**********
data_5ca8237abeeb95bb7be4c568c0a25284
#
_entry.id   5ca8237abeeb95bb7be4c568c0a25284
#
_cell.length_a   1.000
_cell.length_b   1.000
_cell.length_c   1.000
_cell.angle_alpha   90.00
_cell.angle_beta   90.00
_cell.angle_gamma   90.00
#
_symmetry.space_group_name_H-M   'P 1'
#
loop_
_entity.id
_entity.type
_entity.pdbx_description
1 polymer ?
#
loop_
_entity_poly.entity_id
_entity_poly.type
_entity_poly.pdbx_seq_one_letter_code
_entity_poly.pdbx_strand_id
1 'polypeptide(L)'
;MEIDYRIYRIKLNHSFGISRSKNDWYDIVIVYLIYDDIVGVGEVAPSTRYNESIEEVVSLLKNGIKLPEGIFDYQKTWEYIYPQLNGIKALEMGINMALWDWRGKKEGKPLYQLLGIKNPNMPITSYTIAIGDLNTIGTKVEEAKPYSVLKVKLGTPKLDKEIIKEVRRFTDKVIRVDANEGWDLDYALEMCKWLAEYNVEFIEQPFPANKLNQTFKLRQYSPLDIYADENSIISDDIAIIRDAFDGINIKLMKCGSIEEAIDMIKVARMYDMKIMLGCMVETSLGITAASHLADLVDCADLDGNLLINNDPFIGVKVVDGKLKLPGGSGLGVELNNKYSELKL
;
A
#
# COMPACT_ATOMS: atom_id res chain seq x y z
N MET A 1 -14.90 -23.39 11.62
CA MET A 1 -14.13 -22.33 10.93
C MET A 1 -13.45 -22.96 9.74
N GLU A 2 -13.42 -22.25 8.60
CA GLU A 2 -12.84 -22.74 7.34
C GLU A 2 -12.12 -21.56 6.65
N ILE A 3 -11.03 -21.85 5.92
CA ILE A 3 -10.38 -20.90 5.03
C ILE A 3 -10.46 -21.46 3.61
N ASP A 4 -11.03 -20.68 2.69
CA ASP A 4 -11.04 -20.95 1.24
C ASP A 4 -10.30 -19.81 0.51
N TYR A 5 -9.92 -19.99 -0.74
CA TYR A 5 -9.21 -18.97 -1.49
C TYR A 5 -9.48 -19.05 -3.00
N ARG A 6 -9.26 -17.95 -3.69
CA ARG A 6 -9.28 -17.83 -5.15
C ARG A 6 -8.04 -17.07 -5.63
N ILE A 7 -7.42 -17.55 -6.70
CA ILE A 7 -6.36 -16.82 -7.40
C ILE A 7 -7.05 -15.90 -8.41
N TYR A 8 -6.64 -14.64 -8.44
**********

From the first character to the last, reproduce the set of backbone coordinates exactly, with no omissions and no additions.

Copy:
data_5ca8237abeeb95bb7be4c568c0a25284
#
_entry.id   5ca8237abeeb95bb7be4c568c0a25284
#
_cell.length_a   1.000
_cell.length_b   1.000
_cell.length_c   1.000
_cell.angle_alpha   90.00
_cell.angle_beta   90.00
_cell.angle_gamma   90.00
#
_symmetry.space_group_name_H-M   'P 1'
#
loop_
_entity.id
_entity.type
_entity.pdbx_description
1 polymer ?
#
loop_
_entity_poly.entity_id
_entity_poly.type
_entity_poly.pdbx_seq_one_letter_code
_entity_poly.pdbx_strand_id
1 'polypeptide(L)'
;MEIDYRIYRIKLNHSFGISRSKNDWYDIVIVYLIYDDIVGVGEVAPSTRYNESIEEVVSLLKNGIKLPEGIFDYQKTWEYIYPQLNGIKALEMGINMALWDWRGKKEGKPLYQLLGIKNPNMPITSYTIAIGDLNTIGTKVEEAKPYSVLKVKLGTPKLDKEIIKEVRRFTDKVIRVDANEGWDLDYALEMCKWLAEYNVEFIEQPFPANKLNQTFKLRQYSPLDIYADENSIISDDIAIIRDAFDGINIKLMKCGSIEEAIDMIKVARMYDMKIMLGCMVETSLGITAASHLADLVDCADLDGNLLINNDPFIGVKVVDGKLKLPGGSGLGVELNNKYSELKL
;
A
#
# COMPACT_ATOMS: atom_id res chain seq x y z
N MET A 1 -14.90 -23.39 11.62
CA MET A 1 -14.13 -22.33 10.93
C MET A 1 -13.45 -22.96 9.74
N GLU A 2 -13.42 -22.25 8.60
CA GLU A 2 -12.84 -22.74 7.34
C GLU A 2 -12.12 -21.56 6.65
N ILE A 3 -11.03 -21.85 5.92
CA ILE A 3 -10.38 -20.90 5.03
C ILE A 3 -10.46 -21.46 3.61
N ASP A 4 -11.03 -20.68 2.69
CA ASP A 4 -11.04 -20.95 1.24
C ASP A 4 -10.30 -19.81 0.51
N TYR A 5 -9.92 -19.99 -0.74
CA TYR A 5 -9.21 -18.97 -1.49
C TYR A 5 -9.48 -19.05 -3.00
N ARG A 6 -9.26 -17.95 -3.69
CA ARG A 6 -9.28 -17.83 -5.15
C ARG A 6 -8.04 -17.07 -5.63
N ILE A 7 -7.42 -17.55 -6.70
CA ILE A 7 -6.36 -16.82 -7.40
C ILE A 7 -7.05 -15.90 -8.41
N TYR A 8 -6.64 -14.64 -8.44